What about checking the hard drives of Chinese businesspeople? They regularly steal proprietary business information while on their visits, and then pirate all kinds of American products, but we let that go five-hole on us? Just look at the damage they do to this economy every year with their illegal and unethical business practices!
We certainly have the prerogative to seize and inspect them; Customs and the Bureau of Export Control would be COMPLETELY within their rights and their jurisdiction with NO warrant required. And chances are, over 80 percent of those computers contain PIRATED American-owned trademarked and copyrighted software, audio, video, and G-D knows what else.
The aforementioned government authorities; TSA, DHS, ICE, and BEC, just have neither the brains nor the balls to enforce THESE laws and protect Americans. They’d rather continue to terrorize you and me; we’re easier targets. That’s the price we pay for having been attacked on September 11th.
End of today’s rant. =)
While I won’t support racial profiling or random hard drive checks (the people that are stealing American intellectual property are doing so over the Internet, not by flying between the US and China), I appreciate your sentiment that the TSA is not using any common sense in its approach.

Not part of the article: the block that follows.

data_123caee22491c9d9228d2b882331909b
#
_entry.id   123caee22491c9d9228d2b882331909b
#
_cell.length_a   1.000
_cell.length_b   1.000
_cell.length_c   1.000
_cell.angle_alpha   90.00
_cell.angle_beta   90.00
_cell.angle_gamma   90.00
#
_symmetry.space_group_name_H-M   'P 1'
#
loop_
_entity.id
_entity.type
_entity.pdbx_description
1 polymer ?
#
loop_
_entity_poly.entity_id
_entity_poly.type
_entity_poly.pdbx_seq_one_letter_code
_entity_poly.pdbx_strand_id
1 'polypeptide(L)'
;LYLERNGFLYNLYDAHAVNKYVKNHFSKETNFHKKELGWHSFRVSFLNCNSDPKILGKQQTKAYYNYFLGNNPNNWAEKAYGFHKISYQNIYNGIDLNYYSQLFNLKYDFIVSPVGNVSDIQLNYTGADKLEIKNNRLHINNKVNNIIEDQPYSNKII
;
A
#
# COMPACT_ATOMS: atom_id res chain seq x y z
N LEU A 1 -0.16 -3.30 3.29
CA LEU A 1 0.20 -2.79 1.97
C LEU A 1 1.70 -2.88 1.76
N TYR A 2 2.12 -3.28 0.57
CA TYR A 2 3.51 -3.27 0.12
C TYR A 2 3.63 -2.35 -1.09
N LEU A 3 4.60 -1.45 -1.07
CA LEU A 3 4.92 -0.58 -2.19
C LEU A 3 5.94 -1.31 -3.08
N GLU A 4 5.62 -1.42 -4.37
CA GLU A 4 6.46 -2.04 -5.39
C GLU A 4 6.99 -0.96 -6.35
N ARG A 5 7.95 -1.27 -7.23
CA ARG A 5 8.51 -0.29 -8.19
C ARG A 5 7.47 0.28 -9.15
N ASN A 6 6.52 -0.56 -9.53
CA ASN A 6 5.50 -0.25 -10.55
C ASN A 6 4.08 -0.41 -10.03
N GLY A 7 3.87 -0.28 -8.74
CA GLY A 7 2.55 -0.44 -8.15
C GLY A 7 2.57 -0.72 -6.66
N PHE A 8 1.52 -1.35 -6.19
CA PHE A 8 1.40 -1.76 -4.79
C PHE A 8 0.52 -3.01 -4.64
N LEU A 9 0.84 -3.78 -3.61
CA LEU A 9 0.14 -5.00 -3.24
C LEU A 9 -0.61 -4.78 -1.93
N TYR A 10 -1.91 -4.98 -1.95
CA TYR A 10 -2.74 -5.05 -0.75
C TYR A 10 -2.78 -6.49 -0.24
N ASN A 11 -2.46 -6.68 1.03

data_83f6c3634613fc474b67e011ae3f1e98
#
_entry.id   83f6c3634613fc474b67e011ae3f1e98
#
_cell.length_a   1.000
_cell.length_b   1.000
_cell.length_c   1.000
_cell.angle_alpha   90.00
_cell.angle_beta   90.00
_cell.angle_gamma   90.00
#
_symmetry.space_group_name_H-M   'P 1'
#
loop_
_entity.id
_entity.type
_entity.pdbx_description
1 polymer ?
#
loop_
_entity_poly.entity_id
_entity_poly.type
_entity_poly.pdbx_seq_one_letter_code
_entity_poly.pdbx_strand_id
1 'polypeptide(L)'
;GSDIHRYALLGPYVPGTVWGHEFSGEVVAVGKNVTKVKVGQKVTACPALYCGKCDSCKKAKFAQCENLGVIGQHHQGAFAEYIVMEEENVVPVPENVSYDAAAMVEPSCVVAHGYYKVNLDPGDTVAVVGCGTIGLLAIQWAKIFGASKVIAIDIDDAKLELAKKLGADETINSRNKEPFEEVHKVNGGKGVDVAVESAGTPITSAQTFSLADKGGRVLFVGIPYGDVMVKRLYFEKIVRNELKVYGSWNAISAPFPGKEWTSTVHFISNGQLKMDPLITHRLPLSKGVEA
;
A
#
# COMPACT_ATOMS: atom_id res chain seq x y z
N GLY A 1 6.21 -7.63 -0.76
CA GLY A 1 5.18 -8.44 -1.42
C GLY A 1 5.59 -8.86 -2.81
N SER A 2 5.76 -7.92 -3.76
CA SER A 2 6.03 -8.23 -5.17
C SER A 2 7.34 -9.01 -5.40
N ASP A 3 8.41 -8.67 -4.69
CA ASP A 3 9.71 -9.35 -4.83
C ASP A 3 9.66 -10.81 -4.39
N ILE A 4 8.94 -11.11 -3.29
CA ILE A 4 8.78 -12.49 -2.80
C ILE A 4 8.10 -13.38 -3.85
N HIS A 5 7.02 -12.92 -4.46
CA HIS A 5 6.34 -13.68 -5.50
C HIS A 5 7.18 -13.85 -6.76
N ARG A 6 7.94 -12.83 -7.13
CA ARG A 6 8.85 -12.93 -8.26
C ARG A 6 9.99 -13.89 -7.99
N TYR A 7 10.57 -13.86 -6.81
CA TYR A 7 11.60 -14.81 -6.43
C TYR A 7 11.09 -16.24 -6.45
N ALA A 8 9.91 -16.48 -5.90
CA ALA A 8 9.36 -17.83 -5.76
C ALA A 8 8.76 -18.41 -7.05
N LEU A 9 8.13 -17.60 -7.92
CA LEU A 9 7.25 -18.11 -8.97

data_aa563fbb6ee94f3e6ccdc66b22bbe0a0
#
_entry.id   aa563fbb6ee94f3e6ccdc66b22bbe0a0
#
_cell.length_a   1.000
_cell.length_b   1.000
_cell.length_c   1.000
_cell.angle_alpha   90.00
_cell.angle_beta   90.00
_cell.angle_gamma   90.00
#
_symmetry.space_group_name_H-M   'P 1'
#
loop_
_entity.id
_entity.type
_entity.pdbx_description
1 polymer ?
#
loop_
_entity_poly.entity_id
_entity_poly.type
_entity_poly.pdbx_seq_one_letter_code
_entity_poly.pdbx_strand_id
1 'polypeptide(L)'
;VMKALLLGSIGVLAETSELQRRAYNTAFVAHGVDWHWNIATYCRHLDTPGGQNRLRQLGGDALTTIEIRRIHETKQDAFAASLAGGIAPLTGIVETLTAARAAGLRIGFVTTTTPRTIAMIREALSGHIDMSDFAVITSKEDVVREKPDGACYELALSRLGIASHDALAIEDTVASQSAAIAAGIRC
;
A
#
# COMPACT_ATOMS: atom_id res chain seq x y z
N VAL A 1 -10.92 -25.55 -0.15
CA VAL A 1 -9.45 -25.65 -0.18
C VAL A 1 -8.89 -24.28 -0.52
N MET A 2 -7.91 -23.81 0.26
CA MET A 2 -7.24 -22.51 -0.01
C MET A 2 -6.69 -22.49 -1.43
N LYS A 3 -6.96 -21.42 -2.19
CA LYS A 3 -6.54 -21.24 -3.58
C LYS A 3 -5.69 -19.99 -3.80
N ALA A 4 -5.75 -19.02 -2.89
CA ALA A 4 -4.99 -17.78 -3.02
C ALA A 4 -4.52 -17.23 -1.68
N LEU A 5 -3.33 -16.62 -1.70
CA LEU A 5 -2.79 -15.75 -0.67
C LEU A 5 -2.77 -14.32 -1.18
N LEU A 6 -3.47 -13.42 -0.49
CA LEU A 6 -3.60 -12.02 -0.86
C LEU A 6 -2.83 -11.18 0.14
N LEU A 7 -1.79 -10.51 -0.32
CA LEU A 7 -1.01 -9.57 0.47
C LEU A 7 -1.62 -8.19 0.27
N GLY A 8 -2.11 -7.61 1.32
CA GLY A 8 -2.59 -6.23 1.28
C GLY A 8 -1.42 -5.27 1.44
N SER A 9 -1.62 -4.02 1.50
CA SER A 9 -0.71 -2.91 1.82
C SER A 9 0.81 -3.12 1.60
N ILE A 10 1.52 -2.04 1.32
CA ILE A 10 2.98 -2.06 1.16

Thank you for your reply to my comments.
I concur with you that a lot of data is being stolen via the Internet. But for some, that’s the hard way. The smaller manufacturers (pirates) don’t often have the resources so they’ve got to take the low-tech route and do it the old-fashioned way.
I wouldn’t say random HDD checks; I would target specific industries and companies that indicate joint ventures between state and private entities. I’d say computers hand-carried in by people whose entry and activities are regulated by various forms of special-issue visas are fair game if the government cared about enforcing these particular laws.
Title 19 CFR gives U.S. Customs the ability to seize just about anything in the Customs territory of the United States (and its insular territories and protectorates) without a warrant. In addition, you literally forfeit all Constitutional rights within the space of the frontier, so any kind of profiling is reasonable on that basis, unlike being within TSA’s jurisdiction, where the Constitution should still apply.